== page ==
You could speak to the housekeeper in London.
That'd be helpful, surely? I hope I have not failed in my management of the recent move? Not at all.
But the telephone is here now, and the girls got used to it when we were in London.
Besides, none of us know what the next few months will bring.
Because of the Archduke's death? Austria won't get what it wants from Serbia.
And now Russia's starting to rumble.
Well, there's not much we can do about that.
So, will you take care of the telephone man? Oh, about Mr Bates, my lord.
I expect you've had time to consider the contents of that letter? Yes.
But I find it very odd.
Regimental silver? I could more easily see Bates as an assassin than a petty pilferer.
I agree.
And while the letter is hard to argue with, I wouldn't put anything past Thomas or Miss O'Brien.
So, what did we miss? Nothing much.
Although you'd have had more invitations than I did.
Have you thought about Matthew? Of course.
But Aunt Rosamund says - She's written to me.
Pay no attention.
But Granny, she has got a point.
Mary can't be completely naive.
I don't need your help, thank you.
Mary, listen to me.
If you take Matthew now, when his whole future is at risk, he will love you to the end of his days.
Why, Granny, you're a romantic! I've been called many things, but never that.
And what happens if the baby is a boy and Matthew loses everything? Mary can always change her mind.
I can't do that to Matthew.
It's not how we are together.
Huh I'm going upstairs to help Anna unpack.
I'll come with you.
Edith, why don't you go too? Sir Anthony Strallan was at Lady Wren's party.
He asked after you.
Is she really serious about him? Any port in a storm By the way, I must write about my maid.
She's leaving, to get married.
How could she be so selfish? I do sympathise.
Robert's always wanted me to get rid of O'Brien, but I can't face it.
Anyway, she's so fond of me.
Well, I thought Simmons was fond of ME! What am I to do? I'll put an advertisement in The Lady.
It's always the best place to start.
Oh! That's so kind.
Thank you.
I really must be going.
Now, don't let Mary wait for the baby before she gives Matthew her answer.
I'm sure it's another girl.
I know those men of the moral high ground.
If she won't say yes when he might be poor, he won't want her when he will be rich.
Maybe we should knit something.
Oh, yes, I'm sure they'd love a pair of bootees knitted by you.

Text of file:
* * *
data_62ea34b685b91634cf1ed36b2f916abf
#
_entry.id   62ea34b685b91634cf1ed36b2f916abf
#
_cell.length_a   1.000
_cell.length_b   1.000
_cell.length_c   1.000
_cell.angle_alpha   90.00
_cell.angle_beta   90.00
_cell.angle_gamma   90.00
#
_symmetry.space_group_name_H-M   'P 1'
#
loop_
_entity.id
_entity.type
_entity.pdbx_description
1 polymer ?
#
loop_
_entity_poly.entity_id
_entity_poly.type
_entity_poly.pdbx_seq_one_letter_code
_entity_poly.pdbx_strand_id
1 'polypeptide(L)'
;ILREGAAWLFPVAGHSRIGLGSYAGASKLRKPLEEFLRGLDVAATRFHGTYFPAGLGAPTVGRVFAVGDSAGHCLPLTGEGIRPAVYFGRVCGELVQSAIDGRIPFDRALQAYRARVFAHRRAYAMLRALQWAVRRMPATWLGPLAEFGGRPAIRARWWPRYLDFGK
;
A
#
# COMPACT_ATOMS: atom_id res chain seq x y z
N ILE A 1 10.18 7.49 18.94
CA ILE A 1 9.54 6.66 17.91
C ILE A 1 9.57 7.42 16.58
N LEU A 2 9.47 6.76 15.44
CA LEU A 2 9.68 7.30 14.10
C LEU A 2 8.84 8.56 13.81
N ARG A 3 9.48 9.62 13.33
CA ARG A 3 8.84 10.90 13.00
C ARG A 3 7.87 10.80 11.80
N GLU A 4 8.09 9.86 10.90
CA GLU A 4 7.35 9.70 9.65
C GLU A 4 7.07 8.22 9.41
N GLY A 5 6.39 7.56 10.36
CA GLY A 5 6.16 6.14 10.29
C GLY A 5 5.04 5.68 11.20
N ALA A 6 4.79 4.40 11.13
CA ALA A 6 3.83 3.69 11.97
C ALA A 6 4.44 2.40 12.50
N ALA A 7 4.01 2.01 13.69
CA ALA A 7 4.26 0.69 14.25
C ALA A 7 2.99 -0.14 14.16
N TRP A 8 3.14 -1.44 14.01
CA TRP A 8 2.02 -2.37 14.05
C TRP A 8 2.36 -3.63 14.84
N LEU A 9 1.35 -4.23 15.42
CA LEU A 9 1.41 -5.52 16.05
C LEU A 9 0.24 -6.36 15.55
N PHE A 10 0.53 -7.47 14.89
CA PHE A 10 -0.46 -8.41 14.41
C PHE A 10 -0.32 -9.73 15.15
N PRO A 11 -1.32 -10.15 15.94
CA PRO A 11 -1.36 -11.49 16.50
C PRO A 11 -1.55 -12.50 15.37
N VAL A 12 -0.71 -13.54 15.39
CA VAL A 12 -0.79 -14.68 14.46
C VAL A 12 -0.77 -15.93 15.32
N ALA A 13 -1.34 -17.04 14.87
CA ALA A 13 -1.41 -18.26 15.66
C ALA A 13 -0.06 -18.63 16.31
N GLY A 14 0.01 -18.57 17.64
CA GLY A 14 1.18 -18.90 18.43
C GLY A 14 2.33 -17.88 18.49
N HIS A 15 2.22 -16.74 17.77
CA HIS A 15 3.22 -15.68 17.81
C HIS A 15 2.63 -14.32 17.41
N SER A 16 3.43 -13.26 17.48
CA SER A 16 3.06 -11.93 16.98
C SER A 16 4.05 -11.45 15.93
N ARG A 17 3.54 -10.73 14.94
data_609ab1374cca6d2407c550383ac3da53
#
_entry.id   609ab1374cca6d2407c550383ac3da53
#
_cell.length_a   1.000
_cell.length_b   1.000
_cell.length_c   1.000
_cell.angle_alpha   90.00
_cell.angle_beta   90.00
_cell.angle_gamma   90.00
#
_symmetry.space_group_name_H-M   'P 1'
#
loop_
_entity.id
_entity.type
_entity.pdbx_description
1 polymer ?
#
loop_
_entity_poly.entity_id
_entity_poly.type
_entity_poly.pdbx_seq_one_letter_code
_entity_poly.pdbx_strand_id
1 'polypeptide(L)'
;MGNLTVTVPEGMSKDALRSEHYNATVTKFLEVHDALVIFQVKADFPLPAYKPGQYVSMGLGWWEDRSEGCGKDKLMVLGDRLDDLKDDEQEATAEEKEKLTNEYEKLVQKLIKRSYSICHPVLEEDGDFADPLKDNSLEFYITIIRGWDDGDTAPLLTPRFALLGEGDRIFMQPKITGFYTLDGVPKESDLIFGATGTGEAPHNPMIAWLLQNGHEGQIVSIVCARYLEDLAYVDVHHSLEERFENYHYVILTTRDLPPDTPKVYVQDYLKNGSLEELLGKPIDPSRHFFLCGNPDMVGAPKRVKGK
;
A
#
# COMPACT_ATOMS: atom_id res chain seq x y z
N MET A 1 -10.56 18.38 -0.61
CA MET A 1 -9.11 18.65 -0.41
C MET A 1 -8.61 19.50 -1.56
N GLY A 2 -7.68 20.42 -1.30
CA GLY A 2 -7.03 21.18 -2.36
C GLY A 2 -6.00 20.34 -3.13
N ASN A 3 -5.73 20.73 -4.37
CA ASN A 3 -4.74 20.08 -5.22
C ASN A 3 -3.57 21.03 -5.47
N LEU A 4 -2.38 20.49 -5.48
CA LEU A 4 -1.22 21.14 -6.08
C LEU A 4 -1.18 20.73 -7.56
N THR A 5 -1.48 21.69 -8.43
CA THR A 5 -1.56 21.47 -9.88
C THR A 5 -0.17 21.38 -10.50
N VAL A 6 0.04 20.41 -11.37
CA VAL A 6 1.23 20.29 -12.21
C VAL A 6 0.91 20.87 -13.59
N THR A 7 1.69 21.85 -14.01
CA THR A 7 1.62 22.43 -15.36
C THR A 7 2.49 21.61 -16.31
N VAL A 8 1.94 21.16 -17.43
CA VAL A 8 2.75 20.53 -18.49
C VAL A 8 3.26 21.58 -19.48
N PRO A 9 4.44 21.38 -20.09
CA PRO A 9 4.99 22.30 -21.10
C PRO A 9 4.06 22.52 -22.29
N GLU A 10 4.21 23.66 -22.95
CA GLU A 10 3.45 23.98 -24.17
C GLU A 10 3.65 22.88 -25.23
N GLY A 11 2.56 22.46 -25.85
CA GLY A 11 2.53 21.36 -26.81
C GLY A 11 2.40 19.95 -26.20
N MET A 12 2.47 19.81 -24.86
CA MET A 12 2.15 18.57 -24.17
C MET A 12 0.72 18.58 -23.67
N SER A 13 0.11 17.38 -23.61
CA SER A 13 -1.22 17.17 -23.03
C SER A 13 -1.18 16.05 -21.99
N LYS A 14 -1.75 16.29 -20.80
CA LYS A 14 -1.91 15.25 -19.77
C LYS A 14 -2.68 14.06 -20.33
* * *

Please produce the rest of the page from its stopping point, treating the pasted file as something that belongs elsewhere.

Or what about a Christening mug? They can buy their own silver.
Anything in the paper? They've arrested Princip and his gang.
All Serbian and members of the Black Hand.
The Black Hand? I don't like the sound of that.
I don't like the sound of any of it.
War is on the way.
Then we'll have to face it as bravely as we can.
Thank you, Mr Cannon Fodder.
Don't YOU think a war's coming? Oh, there'll be a war, and it's time to prepare for it.
The country, do you mean? No.
Me.
You never disappoint.
Daisy, run and find Mrs Patmore.
His Lordship wants to see her in the library.
His Lordship wants Mrs Patmore to go up to the library? That is what I said.
And Anna, you're to come too.
And we thought the assassination of an archduke was a surprise.
Mrs Patmore, my lord.
Your Lordship, I know things haven't been quite right for a while, but I can assure you - Come in, Mrs Patmore.
I promise you, my lord, if I could just be allowed a bit more time Mrs Patmore, I have not asked you here to give you your notice.
Haven't you? No.
I understand you've had some trouble with your sight.
That's just it! I know I could manage better if - Please, Mrs Patmore! Let him speak! Beg pardon, my lord.
Don't apologise.
Now, on Dr Clarkson's recommendation, I'm sending you up to London to see an eye specialist at Moorfields.
Anna will go with you and you'll stay with my sister Rosamund in her new house in Belgrave Square.
I'm afraid I'm going to have to sit in your presence, my lord.
Of course.
But how will you get on here? Well, Mrs Crawley is lending us her cook - Mrs Bird.
She's coming over tomorrow.
You will be good enough to show her how things work.
Are the Crawleys to starve while I'm away? They'll eat here every evening.
Now, my sister's butler will look after you.
He's very nice.
Anna, you won't mind a visit to London? No, my lord.
Thank you.
It'll be an adventure.
One with a happy ending, I hope.
At Sybil's ball you said you'd give me your answer the day you got back, and now you say you will not! Why do we have to rush into it? I need to be sure, that's all.
But you WERE sure.
I know what has altered you.
My prospects! Because nothing else has changed! No! Yes! If your mother's child is a boy, then he's the heir and I go back to living on my wits! You always make everything so black and white! I think this IS black and white! Do you love me enough to spend your life with me? If not, then say no.
If you do, then say yes.
I want to Granny told me I should say yes now, then withdraw if you lost everything.